Make your mark19 June 2020
Early next year will see the opening of Pan Pacific London, the Singaporean group’s European debut. The design has been led by Yabu Pushelberg, a company that’s no stranger to working on landmark hospitality projects. Ross Davies meets its co-founders, George Yabu and Glenn Pushelberg, to discuss their vision for the property.
As first forays into the European hotel space go, Pan Pacific Hotels Group’s debut in London is as ambitious as it gets. Originally scheduled to cut the ribbon on Pan Pacific London in the autumn of 2020, the opening of this 237-room property, situated at One Bishopsgate Plaza, in the heart of the Square Mile, is now been put back until early-2021, but that has done little to dull the excitement.
A stone’s throw away from the likes of 30 St Mary Axe and The Leadenhall Building – both famous totems of London’s skyline, better known as the Gherkin and Cheesegrater respectively – Pan Pacific London will, according to the group, appeal to “well-heeled travellers who seek to find a balance in life”.
It promises to be a hotel of firsts. It is the only hotel in London with an entire level given over to wellness, which includes an 18.5m infinity pool overlooking the plaza below, as well as sleeping pods, treatment rooms, a gym, steam rooms and saunas.
It will also house its own 476m2, double-height ballroom, which will hold the distinction of being the only dance hall in the Square Mile. Elsewhere, Pan Pacific London promises to have more landscaped outdoor space than any other luxury property in the area, claims the group.
Described as ‘veritable urban retreats’, the guest rooms and suites have been designed by Yabu Pushelberg, an international company with a portfolio of projects that includes Four Seasons’ properties in Toronto and Tokyo the W Hotel, Times Square, the St. Regis Hotel San Francisco and the Viceroy Maldives Resort.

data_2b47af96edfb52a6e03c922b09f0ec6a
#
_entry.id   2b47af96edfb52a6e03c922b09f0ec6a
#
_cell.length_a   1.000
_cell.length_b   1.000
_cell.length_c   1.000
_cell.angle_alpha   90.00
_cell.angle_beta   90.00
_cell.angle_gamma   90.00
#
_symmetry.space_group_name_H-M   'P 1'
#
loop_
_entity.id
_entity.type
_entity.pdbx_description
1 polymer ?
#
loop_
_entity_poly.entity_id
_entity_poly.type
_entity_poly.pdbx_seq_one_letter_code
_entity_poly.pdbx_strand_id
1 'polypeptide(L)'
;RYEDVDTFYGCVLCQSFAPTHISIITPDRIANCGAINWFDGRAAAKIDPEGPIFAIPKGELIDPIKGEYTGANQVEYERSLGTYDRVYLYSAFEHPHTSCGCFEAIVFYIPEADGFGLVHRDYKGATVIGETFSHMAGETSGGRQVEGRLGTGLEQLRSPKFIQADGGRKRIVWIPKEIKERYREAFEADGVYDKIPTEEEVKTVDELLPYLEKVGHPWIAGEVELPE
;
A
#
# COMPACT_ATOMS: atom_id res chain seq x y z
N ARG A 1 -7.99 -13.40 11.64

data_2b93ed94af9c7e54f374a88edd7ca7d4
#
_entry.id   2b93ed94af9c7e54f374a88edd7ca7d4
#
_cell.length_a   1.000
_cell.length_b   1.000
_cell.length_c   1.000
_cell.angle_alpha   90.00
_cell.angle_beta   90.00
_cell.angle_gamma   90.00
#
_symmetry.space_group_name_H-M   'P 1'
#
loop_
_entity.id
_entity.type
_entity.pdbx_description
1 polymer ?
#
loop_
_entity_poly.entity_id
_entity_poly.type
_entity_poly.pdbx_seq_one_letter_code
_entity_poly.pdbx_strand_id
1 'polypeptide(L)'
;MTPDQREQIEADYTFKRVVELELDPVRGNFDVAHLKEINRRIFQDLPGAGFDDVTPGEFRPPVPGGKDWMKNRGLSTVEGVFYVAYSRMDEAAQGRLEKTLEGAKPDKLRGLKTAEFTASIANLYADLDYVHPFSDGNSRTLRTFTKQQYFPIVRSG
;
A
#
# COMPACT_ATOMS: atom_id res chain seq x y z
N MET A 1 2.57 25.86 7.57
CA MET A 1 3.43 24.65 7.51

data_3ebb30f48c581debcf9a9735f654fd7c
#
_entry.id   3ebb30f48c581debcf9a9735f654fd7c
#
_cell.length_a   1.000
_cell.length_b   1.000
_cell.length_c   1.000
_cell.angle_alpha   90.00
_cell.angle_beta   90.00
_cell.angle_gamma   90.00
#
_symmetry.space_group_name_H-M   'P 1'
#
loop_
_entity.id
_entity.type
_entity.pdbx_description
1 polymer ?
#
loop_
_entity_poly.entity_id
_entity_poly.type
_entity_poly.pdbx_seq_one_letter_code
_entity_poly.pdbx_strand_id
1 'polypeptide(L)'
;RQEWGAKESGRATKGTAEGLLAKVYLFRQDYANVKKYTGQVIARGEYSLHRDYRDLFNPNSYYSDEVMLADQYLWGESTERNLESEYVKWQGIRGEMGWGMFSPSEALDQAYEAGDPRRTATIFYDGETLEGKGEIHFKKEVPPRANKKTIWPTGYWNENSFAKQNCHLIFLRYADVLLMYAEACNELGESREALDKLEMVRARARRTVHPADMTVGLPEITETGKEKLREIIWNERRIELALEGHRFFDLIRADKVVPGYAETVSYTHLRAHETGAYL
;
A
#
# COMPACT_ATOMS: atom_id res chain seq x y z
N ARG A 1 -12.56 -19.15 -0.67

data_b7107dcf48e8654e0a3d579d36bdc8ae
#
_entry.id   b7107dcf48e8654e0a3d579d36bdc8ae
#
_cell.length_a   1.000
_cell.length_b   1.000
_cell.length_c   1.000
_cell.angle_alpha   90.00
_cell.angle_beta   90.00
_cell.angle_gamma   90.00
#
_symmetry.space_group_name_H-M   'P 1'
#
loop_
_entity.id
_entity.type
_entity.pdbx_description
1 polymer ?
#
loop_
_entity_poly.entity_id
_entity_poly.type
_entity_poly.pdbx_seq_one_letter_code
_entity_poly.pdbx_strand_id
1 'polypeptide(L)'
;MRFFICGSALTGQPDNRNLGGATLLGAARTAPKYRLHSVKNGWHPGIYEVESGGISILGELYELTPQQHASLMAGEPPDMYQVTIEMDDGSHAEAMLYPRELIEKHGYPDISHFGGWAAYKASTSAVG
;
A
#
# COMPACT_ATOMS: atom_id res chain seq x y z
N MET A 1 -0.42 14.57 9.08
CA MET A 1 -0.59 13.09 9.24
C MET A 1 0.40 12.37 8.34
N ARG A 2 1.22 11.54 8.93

Having already been involved in an array of blue riband projects since its launch in 1980, one wonders how the Pan Pacific London compares with these other properties. But when put to one of the company’s co-founders, George Yabu, he dismisses the question out of hand.
Out of the box
“We are not in the business of comparing one project to another, as it’s never as simple as black or white, or good versus bad,” he explains. “The act of comparing puts ideas into a box and, for us, boxes only serve to create limits. As designers, our role is to create unique, incomparable experiences.
“It is much more valuable and productive to reflect rather than to compare, and we do this with each and every one of our projects, from initial conception through to its completion and the manner in which guests engage with the design years down the road.”
In fact, Pan Pacific is not the only high-profile upcoming London debut to have its interior designed by Yabu Pushelberg. The company has also lent its elegant eye and touch to The Londoner, a new property from British group Edwardian Hotels London, which was originally set to open its doors in June 2020 in Leicester Square, in the heart of the city’s West End.
At the risk of repeating the same question, how do the properties contrast, given that they occupy two culturally opposing parts of the same city? “Both hotels have their own unique voice,” answers Yabu. “The Londoner, for example, is an outspoken, theatrical hotel housing moments of drama for guests to enjoy alongside their journey.
“It fully draws in and personifies the unique character of the neighbourhood in which it’s housed. Pan Pacific’s personality offers an entirely different experience. This is the story of a Singaporean brand coming to London for the first time.”
Returning to the property at One Bishopsgate Plaza, the central plank of the design brief handed down to the company, says Yabu, was to balance elements from one of the most distinctive cities in the world with the operator’s Asian heritage, but “without falling flat on metaphors or symbolism”.
“Drawing a parallel, Pan Pacific London is a Turner landscape painted with a Chinese brush stroke,” muses Yabu. “One element truly demonstrative of this is the custom artwork that can be found throughout the hotel. In the guest rooms, above each headboard is a hand-painted mural depicting varying trees native to the UK.”
This two-cultures-collide approach punctuates other spaces of the hotel, including its all-day dining restaurant, which was designed in tandem with En Viu. The New York-based artist studio is a long-time collaborator of Yabu Pushelberg’s, the two having worked on other hotel projects, including most recently the Marriott’s The Times Square EDITION in New York.